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Synagogue shooting in Pittsburgh shakes HHS students

November 6, 2018

Provided by: Julia Fromstein

Provided by: Julia Fromstein

The morning of Oct. 27, 2018, the Tree of Life Synagogue in Pittsburgh, PA, was the victim of a brutal shooting. After 11 attendees of the synagogue were killed, the occurrence was deemed an anti-semitic hate crime.

“My family has friends in Pittsburgh, one of which probably came five minutes from being shot. He was about to walk in before a cop stopped him,” said Margo Mandel, junior. “It’s a little crazy just to see how tight the community is, if it touches one person it touches everyone.”

In Minnesota, various congregations from all around the metro area gathered together the following Sunday afternoon to mourn the losses. This service was hosted by Temple Israel in Minneapolis, but invited people from the Twin Cities and beyond.

“Community rabbis are part of the Minnesota Rabbinical Association. Rabbi Weininger and I conferred Saturday night with Rabbi Marcy Zimmerman, whose synagogue Temple Israel hosted, and Steve Hunegs of the Jewish Community Relations Council to make the decision to hold the service. The word was out by eight o’clock Saturday evening. It was inspiring to see the response of the entire community,” said Rabbi Harold Kravitz of Adath Jeshurun Congregation.

Sophie Goldenberg, senior, attended this prayer vigil.

“It was really nice to see all the members of the different synagogues come together, as that doesn’t happen very often. The circumstances that actually brought us together were terrible, but it was good to see everyone work together towards the same cause,” Goldenberg said.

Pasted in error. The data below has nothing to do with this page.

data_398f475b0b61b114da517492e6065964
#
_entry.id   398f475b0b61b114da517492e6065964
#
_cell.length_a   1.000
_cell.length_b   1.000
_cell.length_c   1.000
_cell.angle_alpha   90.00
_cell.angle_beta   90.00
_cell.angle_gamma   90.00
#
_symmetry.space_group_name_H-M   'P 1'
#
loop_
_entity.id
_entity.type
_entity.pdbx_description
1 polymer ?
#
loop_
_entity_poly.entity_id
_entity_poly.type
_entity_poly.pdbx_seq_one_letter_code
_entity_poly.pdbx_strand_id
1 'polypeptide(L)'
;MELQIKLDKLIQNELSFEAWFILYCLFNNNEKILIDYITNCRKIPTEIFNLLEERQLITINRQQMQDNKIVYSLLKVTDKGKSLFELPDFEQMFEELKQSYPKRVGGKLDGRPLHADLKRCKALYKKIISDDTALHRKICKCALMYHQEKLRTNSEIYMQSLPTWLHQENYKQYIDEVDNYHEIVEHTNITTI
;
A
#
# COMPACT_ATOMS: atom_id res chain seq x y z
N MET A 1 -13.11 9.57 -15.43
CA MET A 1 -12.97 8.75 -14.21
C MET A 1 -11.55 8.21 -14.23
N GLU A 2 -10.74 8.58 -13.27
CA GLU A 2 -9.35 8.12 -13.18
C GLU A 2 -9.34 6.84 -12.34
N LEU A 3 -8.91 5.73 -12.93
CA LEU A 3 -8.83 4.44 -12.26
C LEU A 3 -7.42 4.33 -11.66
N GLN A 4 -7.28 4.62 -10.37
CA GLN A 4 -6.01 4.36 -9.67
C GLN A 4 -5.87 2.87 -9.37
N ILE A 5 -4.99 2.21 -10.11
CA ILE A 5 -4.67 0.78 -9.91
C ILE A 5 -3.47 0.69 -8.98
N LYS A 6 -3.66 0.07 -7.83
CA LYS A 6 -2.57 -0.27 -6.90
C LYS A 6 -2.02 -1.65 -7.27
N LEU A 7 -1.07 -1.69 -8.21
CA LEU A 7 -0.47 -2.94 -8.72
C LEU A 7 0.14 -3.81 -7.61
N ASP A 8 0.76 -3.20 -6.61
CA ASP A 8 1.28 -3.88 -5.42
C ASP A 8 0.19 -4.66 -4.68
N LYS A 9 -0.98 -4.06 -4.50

According to a statement issued by the Adath Synagogue in Minnetonka,

“As we mourn the devastation in Pittsburgh, we continue to ensure Adath is a secure environment where Jewish life and learning thrive. These are precisely the moments to be together and show solidarity, from lifting our voices together in prayer to engaging in the beauty of Torah study and acts of loving kindness across generations,” the statement read.

The Monday morning following the event, Mr. Doug Bullinger, principal, made an announcement over the intercom and led a school-wide moment of silence.

“We decided fairly quickly on Sunday that we needed to make some sort of announcement on Monday. I’m not directly affected, so I didn’t want to pretend I was an expert. I wanted to keep it brief but honor it at the same time, less is more. It’s shaken the nation, the state, and the faith that is very prominent here at this school,” Mr. Bullinger said.

James Gulden, senior, attends the Temple Israel synagogue.

“Events like this just make you want to gather up with your community and talk about it. It doesn’t make me afraid to go to the synagogue, because I’m not gonna let the shooter win and control my beliefs with his terror. However, it does make you think, is participating in my beliefs worth risking my life?” Gulden said.

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